back to article New digital curriculum draft softens CompSci emphasis

A new work-in-progress draft of Australia's draft Digital Technologies curriculum contains many edits that respond to industry criticism of previous efforts as overly dependent on computational thinking and too vague for teachers to implement. The curriculum is Australia's first effort at embedding computing in schooling from …


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  1. Pat 11

    similar story in uk

    I was talking to an IT teacher the other day. They are not at all ready to teach programming. Scratch for year 9 is an aspiration. When I asked what other languages they planned to teach, she started asking if I'd like to come and talk to them. She didn't seem to have heard of Python even.

    I suspect school IT has been a bit of a soft option all round, learning to use what are essentially consumer products.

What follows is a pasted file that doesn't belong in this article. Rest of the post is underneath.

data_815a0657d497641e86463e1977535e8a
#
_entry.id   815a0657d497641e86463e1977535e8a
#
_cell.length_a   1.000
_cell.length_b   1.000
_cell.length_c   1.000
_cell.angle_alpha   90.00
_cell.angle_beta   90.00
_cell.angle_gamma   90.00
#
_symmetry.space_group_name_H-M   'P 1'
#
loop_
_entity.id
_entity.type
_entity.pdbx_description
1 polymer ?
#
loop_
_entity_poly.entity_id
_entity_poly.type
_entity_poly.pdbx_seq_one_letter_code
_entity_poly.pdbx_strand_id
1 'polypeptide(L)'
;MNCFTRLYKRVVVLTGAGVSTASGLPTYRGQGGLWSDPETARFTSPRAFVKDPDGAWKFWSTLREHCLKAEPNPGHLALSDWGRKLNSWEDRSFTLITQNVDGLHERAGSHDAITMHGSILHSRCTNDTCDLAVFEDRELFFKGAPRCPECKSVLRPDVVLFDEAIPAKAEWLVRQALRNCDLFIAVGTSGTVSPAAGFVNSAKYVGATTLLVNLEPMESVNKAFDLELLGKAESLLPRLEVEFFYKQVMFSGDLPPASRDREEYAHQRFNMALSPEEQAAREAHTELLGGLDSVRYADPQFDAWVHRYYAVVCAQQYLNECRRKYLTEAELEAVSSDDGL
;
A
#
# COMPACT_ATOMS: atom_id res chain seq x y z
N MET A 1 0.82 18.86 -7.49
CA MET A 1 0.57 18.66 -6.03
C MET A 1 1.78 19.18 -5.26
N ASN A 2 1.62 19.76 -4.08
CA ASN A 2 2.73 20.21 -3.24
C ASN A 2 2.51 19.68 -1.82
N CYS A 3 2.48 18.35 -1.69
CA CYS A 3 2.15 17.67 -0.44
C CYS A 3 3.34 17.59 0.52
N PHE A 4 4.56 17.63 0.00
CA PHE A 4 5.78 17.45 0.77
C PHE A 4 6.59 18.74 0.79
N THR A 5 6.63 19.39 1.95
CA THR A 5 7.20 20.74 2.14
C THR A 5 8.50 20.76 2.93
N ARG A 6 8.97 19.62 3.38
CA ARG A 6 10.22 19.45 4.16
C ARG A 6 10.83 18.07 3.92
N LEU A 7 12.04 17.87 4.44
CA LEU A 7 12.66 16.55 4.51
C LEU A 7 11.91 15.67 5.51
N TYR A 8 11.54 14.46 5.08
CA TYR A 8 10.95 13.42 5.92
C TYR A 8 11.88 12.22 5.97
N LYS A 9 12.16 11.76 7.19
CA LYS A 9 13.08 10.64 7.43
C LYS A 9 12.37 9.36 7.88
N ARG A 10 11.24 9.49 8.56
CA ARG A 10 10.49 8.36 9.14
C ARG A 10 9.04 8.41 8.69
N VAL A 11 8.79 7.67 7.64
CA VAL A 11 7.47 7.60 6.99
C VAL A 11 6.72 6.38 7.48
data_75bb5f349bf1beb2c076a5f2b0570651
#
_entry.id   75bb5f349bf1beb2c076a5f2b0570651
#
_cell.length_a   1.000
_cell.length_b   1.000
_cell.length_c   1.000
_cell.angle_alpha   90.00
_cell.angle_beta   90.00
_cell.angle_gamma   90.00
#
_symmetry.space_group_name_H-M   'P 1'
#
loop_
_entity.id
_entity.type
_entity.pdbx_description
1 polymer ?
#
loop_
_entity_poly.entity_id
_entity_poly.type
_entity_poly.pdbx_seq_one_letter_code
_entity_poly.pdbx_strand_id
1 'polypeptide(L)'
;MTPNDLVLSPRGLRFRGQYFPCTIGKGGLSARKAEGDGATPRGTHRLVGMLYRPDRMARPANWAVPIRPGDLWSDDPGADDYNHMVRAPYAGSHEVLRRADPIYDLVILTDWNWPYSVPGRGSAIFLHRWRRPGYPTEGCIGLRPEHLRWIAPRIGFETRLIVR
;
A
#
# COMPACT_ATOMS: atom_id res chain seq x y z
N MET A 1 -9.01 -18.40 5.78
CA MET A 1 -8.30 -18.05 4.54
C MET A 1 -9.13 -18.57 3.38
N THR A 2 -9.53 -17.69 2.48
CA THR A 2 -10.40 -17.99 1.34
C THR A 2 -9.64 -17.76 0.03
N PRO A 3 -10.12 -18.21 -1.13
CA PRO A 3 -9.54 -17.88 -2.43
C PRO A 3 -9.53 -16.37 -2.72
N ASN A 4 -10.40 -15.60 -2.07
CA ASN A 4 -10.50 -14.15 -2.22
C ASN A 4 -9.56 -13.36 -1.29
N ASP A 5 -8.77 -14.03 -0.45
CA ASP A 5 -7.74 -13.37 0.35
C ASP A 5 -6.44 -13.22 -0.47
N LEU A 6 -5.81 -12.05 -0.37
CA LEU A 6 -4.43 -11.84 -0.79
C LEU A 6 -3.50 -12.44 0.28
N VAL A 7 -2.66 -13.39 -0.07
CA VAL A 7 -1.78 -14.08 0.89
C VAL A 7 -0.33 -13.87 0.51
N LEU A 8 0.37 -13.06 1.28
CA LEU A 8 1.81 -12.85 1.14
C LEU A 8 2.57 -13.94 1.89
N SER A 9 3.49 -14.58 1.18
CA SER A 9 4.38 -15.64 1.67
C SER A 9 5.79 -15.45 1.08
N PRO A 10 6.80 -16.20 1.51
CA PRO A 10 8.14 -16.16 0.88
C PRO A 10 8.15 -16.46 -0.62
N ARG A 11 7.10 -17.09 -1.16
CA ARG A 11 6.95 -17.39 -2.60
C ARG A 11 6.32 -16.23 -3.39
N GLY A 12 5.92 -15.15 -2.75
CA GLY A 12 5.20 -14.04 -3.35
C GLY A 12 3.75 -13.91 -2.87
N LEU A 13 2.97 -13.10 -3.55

2. Mother Hubbard

    >> As such, it has been welcomed by industry groups as one of the ways Australia can ensure the IT&T industry has a well-educated pool of people to employ, even if those people won't hit the jobs market until 2030.

    Just in time to in-source again ..

    1. GrumpyOldBloke

      Our public servants are crap at their own jobs let alone dreaming up futures and capabilities for the next generations. By 2030 Australia's corporate 'giants' will themselves be little more than outsourced shells, a brand and a 1800 number. Unless there is patent reform the well educated pool of young people will be cannon fodder for the lawyers or slave labour for the globalists. The Internet will very quickly destroy any value that gets past those two groups of vultures (no offense to this august publication). This leaves open source or crappy little app markets for those who have a passion for software and a day job as a mercenary, a clean source of live organs for a Northern Hemisphere market (assuming regrowth) or an aged care surrogate for those who survive the various depopulation efforts that the UN will dream up.

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